These are merely my own thoughts.
The calves erected by Jeroboam in Bethel and Dan, were a Machievellian tactic to prevent the people from going into Judah for the Festivals, seeing the discrepancy between him and the Judaic King, and consequently rejoining the Southern Kingdom (Sanhedrin 101b). He also forbade outright the Biblical commandemnt to travel to the Temple for the Festivals. His son Nadab followed his father's example. Even his other son Abijah, who defied his father and allowed passage (moed katan 28b), was killed by Gd while he was still a lad, because Gd wanted him to die while he was still righteous, before he turned to the sins of His father (Zohar chadash 20a).
After Jeroboam's catastrophic fall from his righteous beginning, Baasa was Israel's last hope for relinquishing this political facade, and returning to the ways of Gd, as the third king of Israel. After him, Zimri seized the throne for seven days, and Omri and Tivni struggled for the rulership of a kingdom that had already seen a terrible trend of Idolatry from three different kings, a hazakah.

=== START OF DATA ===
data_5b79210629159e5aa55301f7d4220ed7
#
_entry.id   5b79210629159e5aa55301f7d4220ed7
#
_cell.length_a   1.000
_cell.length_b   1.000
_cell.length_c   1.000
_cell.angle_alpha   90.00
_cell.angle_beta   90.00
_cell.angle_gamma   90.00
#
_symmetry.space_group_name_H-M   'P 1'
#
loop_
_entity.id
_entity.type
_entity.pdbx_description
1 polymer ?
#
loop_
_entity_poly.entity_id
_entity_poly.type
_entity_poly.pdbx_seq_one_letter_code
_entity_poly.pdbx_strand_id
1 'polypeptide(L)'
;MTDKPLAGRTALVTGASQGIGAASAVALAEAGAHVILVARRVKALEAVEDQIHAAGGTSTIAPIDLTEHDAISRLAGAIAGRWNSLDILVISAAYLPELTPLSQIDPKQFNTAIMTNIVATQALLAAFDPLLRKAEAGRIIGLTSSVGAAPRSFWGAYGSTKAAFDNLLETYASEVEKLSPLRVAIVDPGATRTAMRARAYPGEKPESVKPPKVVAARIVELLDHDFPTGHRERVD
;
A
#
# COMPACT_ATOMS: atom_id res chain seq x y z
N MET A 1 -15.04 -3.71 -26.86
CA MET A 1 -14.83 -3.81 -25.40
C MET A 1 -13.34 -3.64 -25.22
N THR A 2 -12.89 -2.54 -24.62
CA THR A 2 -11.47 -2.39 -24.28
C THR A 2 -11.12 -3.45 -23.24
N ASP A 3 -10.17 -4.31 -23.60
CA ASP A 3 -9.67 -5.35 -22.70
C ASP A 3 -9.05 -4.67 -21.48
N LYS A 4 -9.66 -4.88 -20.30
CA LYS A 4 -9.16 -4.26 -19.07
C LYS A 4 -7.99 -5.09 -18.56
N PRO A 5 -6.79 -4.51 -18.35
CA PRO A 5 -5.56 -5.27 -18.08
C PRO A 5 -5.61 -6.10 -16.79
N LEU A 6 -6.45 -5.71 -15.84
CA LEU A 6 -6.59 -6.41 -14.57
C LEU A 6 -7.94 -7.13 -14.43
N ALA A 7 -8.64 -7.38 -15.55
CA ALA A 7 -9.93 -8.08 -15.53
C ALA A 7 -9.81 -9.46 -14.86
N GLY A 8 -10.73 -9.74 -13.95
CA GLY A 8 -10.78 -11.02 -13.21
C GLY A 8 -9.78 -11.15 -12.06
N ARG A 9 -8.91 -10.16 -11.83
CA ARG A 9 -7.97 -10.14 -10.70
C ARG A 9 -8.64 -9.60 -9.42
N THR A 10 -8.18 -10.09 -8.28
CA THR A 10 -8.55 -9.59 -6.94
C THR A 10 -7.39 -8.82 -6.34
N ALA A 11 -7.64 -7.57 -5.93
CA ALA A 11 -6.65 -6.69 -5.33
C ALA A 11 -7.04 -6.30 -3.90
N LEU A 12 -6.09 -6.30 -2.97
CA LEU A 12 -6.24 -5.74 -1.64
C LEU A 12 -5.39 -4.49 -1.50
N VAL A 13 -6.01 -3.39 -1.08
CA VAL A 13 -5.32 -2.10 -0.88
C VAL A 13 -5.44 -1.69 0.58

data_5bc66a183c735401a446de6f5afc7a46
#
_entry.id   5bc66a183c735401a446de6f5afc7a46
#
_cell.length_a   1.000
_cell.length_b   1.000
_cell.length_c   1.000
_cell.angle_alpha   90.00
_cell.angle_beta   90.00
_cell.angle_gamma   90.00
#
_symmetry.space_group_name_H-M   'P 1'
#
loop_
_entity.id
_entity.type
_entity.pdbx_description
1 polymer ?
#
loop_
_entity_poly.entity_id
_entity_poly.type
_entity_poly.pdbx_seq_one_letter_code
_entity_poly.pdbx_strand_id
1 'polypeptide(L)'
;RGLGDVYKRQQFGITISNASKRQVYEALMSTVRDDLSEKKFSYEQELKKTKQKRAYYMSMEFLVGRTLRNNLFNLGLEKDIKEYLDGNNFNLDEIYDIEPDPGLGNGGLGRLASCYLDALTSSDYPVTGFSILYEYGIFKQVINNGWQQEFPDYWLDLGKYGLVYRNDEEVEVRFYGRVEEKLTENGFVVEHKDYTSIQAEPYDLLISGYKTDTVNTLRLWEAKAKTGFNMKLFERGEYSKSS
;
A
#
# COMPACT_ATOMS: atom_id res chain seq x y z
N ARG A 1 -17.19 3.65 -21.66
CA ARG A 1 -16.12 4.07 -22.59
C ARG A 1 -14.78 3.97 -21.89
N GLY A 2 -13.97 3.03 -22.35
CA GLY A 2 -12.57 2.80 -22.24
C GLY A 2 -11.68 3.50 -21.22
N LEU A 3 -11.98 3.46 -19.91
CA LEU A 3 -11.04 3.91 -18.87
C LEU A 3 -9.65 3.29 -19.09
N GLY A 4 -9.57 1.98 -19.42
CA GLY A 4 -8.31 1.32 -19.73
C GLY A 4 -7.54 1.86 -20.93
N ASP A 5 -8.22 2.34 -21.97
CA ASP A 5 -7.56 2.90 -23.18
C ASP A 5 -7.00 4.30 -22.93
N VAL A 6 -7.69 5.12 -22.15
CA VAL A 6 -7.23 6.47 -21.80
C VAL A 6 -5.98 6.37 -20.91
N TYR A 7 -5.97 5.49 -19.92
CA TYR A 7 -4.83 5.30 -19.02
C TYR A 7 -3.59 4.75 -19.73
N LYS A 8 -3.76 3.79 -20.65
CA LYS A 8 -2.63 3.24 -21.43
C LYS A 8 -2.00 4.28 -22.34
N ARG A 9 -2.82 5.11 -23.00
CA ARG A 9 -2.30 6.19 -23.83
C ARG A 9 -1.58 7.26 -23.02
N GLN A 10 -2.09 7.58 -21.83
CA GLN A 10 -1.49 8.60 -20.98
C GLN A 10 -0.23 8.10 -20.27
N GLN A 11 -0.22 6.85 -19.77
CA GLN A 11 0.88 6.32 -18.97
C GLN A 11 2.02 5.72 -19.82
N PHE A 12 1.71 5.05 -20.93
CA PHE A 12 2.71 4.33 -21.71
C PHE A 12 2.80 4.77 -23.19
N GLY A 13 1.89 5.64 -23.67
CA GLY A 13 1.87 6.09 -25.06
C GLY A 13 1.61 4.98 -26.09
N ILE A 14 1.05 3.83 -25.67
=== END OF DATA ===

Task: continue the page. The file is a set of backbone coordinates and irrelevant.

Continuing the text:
Perhaps Baasa's tribe was mentioned for this reason. I feel it is also significant that he came from Issachar, of all places, who tribe was defined by an expertise with and a love of the Torah and its laws (Yoma 26a, also the Midrash Rabah). Maybe the other ruling tribes were not mentioned because while they did nothing to rectify the machinations of their predecessor, Jeroboam, they arrived on the throne in a state of Idolatry, so to preserve their tribes' dignities for later generations, their origins were omitted.
Moderate support for this theory of mine can be found in Kings II 17, were Hosea, an Idolater himself, is deemed noteworthy for being the only Northern King to remove the guard posts and permit the people to go to the Temple (Gittin 88a). His tribe is not mentioned, because he worshipped Idols himself, but he is still alloted some merit for at last allowing Israel to follow the Torah and go to the Temple for the Festivals.